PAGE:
I like to think that in my early days of blogging, (did I really start three years ago? I need to have a party) I used to write long, thoughtful, heartfelt posts about being a new father, learning new parenting lessons and interacting with the moms in my life while I was a stay-at-home dad. It was kind of a fish-out-of-water tale, a bit of an empowerment endeavour, and a lot of reflecting on how my daughter made me feel and think. I like to think that this blog used to be better. There was some philosophy, and some sincere attempts at maturing as a writer by trying out different styles of telling stories and conveying ideas.
After Adrian was born I found it harder to mine my sincerity as much. I’d look at him and have many of the same feelings and thoughts I’d had with Erin, but having already written them down, or having already learned how to cope with the situations I found myself in with him, I didn’t feel any need to share. The actual, for honest, genuine parenting or dad-blog posts here have been fewer and farther-between lately. I’m not over being a dad blogger, or unwilling to share stories or pictures or lessons or whatever, but I don’t feel an urgency about it now.
A big reason for that is Twitter. Unlike some people who have noticed that Twitter gets all their material, and so they don’t end up writing it on their blog in long form, I have seen that Twitter gets my energy. I’m actually, I think, quite a different person to interact with there than I am here. I’m more manic, chaotic, entertaining, funny (Yes! I am funny! Frankly, I’m really funny. I know this.), observant, and participatory. But it’s all very consuming, and although I still have plenty of stories to tell, I just don’t have the drive to make them worth reading. I’m not making an effort here.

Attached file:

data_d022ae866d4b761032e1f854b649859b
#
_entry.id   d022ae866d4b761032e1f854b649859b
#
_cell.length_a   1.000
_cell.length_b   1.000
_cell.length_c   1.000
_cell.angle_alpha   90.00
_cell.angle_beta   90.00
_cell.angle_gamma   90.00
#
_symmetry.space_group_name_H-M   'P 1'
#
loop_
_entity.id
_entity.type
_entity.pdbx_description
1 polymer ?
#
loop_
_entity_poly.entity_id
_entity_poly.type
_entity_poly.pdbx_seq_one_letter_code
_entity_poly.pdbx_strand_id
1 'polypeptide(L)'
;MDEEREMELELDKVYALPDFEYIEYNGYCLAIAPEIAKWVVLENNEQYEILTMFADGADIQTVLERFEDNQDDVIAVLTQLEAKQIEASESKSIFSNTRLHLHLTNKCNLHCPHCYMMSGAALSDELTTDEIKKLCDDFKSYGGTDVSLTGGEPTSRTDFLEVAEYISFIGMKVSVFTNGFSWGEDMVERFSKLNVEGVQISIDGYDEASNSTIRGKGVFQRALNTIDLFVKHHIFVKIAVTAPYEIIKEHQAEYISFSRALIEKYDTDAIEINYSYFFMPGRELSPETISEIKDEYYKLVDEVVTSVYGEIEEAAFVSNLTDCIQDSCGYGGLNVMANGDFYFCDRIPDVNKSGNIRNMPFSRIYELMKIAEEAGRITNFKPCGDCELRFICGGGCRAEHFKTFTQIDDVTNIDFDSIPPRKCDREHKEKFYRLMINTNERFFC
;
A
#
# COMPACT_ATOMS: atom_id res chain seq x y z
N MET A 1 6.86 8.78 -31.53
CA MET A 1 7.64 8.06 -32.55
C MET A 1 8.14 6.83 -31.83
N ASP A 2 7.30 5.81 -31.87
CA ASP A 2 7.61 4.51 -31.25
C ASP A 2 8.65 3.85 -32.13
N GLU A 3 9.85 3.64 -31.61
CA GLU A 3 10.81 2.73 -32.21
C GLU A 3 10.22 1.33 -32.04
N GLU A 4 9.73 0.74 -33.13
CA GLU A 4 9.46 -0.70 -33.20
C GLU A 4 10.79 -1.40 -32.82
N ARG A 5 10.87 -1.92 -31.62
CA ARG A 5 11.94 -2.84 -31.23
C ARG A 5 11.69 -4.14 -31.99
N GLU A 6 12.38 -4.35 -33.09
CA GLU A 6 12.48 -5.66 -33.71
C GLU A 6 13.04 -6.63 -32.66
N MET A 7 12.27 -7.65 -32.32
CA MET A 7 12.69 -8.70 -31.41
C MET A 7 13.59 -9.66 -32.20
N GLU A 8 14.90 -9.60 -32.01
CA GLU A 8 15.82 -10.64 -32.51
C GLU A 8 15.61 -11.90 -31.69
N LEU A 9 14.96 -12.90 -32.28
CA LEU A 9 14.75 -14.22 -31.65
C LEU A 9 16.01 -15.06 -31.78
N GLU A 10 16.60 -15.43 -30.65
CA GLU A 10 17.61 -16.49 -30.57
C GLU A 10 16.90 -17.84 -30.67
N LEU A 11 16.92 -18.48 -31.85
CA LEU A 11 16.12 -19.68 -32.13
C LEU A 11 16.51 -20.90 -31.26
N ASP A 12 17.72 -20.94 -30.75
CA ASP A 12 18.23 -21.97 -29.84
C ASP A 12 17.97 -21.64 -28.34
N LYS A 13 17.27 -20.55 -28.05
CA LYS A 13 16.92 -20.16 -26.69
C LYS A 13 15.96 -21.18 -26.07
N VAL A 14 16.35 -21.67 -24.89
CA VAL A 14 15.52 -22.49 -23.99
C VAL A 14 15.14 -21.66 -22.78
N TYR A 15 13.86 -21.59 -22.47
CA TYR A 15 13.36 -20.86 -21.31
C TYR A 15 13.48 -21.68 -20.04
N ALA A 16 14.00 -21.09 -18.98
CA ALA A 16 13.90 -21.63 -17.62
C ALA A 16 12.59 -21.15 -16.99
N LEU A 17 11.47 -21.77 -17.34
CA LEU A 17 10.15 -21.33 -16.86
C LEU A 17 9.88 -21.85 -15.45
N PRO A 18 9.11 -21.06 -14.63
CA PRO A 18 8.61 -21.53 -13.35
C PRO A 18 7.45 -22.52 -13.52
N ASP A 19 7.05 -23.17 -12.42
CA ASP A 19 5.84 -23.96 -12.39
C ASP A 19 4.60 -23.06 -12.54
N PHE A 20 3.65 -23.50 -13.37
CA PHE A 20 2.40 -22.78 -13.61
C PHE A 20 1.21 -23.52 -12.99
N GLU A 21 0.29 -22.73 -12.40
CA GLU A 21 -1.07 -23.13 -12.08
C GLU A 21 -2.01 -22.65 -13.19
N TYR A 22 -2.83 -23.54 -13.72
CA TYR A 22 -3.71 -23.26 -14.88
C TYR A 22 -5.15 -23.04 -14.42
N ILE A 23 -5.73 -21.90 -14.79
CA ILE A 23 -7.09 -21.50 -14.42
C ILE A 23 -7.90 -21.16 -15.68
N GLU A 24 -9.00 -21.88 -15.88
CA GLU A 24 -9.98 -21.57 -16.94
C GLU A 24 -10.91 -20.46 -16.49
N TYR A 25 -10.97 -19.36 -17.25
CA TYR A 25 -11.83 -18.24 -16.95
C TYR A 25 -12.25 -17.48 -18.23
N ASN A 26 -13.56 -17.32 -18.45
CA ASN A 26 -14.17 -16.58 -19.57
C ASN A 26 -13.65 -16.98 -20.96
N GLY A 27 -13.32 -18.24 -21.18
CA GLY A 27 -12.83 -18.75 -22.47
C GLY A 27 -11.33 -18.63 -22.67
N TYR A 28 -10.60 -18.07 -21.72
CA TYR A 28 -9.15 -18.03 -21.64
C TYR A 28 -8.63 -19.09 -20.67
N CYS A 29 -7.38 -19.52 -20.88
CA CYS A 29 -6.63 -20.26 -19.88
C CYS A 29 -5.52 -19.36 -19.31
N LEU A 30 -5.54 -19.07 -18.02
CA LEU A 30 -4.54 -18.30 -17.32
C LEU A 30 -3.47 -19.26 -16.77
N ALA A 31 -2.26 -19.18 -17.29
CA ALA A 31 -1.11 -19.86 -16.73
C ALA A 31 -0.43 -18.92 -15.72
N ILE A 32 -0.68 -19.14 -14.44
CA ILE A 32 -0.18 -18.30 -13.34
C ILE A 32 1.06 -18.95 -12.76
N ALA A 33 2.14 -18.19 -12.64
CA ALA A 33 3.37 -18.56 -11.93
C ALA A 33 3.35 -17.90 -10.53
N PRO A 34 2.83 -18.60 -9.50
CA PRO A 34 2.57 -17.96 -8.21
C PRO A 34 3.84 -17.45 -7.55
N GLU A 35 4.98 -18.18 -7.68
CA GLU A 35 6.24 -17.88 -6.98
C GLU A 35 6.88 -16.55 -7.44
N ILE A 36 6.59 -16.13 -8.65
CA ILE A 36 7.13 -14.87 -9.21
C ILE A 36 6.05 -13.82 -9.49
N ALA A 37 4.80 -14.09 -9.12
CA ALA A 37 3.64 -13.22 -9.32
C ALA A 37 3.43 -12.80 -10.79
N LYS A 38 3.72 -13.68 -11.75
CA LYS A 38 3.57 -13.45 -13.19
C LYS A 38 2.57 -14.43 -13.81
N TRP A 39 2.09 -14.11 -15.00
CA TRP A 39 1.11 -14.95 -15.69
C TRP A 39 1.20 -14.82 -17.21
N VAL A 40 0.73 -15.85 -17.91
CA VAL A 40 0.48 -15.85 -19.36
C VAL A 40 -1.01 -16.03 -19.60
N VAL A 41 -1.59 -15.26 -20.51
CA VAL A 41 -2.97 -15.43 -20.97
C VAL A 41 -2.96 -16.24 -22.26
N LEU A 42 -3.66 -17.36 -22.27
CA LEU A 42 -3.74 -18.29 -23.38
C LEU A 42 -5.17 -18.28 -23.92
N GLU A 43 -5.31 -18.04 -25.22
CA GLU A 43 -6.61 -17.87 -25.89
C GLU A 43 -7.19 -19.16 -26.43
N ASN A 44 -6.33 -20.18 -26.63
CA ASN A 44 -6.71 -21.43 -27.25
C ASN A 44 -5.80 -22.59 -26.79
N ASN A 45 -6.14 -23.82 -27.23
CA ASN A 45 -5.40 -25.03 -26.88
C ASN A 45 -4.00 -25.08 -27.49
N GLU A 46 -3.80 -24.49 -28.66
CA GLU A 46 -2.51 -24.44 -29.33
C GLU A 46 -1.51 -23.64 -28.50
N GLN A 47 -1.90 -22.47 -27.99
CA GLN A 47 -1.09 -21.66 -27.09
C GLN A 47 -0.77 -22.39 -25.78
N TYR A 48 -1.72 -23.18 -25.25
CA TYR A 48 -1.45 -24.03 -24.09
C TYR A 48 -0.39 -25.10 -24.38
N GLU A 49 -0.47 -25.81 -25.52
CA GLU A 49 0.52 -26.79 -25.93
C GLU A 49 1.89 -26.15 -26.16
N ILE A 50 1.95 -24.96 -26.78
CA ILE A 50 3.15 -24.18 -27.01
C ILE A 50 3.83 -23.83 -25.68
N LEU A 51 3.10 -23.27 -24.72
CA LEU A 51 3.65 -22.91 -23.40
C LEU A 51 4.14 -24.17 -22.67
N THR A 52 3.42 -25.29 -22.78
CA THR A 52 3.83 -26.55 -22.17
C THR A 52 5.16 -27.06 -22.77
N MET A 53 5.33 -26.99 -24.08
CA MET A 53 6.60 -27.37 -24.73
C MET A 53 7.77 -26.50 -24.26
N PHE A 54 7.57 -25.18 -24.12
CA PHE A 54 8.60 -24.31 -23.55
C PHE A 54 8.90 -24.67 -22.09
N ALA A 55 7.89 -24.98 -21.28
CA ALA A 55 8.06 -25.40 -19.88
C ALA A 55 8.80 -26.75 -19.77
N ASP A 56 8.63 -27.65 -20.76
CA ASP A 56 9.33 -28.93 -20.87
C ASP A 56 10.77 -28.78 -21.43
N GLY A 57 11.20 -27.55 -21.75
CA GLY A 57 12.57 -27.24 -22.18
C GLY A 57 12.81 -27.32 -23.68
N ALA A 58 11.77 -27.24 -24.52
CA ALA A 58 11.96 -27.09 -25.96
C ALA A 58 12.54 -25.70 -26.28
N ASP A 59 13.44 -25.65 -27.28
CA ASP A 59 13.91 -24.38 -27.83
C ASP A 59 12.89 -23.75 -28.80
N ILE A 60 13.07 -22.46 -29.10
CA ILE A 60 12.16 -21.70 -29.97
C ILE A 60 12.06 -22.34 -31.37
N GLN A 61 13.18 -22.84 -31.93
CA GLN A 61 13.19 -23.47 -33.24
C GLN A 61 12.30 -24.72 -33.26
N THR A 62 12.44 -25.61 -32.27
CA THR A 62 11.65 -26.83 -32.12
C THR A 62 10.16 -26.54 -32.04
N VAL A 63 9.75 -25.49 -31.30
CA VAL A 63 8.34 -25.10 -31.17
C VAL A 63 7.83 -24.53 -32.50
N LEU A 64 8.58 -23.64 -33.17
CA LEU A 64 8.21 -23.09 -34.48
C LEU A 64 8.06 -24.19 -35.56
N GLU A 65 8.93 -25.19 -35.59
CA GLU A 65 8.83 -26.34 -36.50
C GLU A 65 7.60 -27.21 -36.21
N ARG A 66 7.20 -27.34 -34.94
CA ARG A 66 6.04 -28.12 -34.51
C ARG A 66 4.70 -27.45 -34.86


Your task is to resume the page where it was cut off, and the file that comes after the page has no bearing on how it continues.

I don’t want it to be like this. I don’t really like the idea of working so very hard to make money for @ev and @biz. That’s what keeps me from spending more time on Facebook: Why invest time in a poor substitute for my own Internet space? It’s like volunteering to write for Saturday Night Live for no pay or credit. But Twitter is misleading: it doesn’t wear its profit motives on its face, like Facebook does, so it’s easy to forget that what is really going on is that we are plugging ourselves into the Matrix, powering the machines as human batteries, all of our own free will because the steak just tastes better on the inside. I forget all the time. And even when I remember, I kind of don’t care. I’ll be going back in a few minutes, after this posts, to see what the new hashtag joke is.
It’s weird to me to be listed on Twitter as a dad blogger, or a dad, or something along those lines, because most of the stuff I put out on Twitter has nothing to do with this blog or my identity as a father or even as a commentator on fatherhood. I save those thoughts for this space. My Twitter personality is far different. Though there is often overlap I don’t really feel like a dad blogger when I’m there. I feel like a personality or something along those lines. I don’t have a niche, I have a megaphone. My handle is @BackpackingDad, but it’s not all about the dadness there. Nor is it all about the dadness here, anymore. But even less so there.
I don’t know where I’m going with this. I didn’t start out to write an apology for my blog, nor an account of my Twitter activities. But I think it matters to me that I don’t split myself apart too much. Maybe that will mean focusing on consistency across platforms instead of fragmenting myself as I seem to have done. Maybe I’ll try to be funny on the blog. But I think I spoil jokes when I’m allowed to write them out in long form. It’s as hard for me to be funny on the blog as it is for me to be sincere on Twitter.
And, as before, I don’t remember how to end blog posts. So, now is the time when you are allowed to stop reading.